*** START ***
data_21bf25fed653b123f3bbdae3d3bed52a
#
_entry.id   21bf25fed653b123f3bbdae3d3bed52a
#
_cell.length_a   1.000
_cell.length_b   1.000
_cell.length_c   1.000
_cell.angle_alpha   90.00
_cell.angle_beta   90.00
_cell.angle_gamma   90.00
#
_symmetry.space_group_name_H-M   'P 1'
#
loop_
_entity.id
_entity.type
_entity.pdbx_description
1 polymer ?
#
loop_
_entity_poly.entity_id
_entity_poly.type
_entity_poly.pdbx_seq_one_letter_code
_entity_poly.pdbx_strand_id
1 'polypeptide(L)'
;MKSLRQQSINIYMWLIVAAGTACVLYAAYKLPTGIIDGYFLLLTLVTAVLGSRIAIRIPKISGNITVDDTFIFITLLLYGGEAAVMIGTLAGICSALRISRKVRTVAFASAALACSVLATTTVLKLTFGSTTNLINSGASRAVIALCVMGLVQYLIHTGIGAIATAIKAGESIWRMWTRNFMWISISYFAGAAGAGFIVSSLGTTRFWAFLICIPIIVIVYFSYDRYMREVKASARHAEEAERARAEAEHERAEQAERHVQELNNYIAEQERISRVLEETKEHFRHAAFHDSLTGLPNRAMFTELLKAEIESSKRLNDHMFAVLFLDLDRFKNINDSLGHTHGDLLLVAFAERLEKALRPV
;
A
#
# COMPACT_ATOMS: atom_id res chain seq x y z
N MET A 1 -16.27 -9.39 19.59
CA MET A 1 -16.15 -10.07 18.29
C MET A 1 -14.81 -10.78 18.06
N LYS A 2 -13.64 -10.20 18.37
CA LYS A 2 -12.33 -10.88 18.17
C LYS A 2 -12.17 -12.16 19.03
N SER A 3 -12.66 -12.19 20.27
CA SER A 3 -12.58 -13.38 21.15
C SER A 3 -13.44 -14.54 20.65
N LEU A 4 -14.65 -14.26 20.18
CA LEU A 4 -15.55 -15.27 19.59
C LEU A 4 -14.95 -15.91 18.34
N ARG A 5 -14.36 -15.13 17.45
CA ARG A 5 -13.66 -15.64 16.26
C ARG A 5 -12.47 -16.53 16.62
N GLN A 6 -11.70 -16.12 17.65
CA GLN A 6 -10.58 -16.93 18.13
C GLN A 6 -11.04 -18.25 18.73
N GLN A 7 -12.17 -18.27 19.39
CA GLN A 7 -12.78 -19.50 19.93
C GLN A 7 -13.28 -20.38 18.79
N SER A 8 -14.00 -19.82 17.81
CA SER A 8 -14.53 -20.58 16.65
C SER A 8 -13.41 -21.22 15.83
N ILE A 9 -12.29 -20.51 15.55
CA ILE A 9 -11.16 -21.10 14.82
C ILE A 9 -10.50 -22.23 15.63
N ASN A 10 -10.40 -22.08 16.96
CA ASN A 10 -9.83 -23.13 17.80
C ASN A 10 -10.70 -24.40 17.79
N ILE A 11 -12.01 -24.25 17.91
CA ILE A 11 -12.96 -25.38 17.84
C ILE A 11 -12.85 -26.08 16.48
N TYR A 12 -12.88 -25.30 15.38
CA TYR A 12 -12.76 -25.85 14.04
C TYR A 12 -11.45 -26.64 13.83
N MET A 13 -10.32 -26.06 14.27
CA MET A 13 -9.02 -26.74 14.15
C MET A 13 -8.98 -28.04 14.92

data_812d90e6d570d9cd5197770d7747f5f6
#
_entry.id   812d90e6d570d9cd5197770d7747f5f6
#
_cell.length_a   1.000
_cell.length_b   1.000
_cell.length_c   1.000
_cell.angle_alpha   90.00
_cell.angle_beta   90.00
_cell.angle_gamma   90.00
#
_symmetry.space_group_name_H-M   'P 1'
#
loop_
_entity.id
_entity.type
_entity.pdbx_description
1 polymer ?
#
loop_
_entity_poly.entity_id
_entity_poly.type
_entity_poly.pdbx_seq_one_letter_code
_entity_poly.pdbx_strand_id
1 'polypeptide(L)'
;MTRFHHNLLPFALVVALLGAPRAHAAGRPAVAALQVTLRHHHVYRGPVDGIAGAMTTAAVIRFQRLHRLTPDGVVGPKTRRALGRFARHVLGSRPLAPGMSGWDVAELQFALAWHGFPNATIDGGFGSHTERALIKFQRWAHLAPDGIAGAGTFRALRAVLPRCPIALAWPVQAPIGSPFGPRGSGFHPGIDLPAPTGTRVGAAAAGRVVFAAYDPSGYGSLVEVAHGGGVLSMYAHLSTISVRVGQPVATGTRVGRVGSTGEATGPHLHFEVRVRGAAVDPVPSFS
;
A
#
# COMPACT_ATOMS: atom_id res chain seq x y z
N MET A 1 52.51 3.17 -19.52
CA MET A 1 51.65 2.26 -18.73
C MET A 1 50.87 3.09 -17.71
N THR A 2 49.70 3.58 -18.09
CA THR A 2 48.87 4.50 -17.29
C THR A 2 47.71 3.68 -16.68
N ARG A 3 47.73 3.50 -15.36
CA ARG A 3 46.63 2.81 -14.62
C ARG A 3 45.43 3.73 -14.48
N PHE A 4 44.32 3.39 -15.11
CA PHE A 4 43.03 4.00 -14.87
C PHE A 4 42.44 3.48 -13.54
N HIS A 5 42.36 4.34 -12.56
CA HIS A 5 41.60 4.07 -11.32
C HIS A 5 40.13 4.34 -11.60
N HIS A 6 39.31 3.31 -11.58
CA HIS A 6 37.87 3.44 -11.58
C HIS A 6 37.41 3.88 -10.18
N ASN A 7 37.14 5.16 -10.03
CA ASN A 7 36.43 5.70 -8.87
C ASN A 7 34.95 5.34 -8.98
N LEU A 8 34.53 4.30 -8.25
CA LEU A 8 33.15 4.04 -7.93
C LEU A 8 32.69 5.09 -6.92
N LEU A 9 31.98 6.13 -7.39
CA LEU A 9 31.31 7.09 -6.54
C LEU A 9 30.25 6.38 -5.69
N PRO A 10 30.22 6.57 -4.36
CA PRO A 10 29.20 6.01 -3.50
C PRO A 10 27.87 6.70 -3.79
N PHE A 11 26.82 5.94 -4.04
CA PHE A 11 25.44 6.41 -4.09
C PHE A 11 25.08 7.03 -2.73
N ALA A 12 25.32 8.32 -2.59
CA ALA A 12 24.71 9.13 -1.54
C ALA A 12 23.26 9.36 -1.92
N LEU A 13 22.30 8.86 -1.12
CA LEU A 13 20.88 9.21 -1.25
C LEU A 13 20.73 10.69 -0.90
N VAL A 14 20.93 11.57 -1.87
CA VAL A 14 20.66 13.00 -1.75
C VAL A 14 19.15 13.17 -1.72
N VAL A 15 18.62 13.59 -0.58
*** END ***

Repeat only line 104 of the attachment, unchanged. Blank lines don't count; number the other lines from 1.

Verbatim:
CA THR A 2 48.87 4.50 -17.29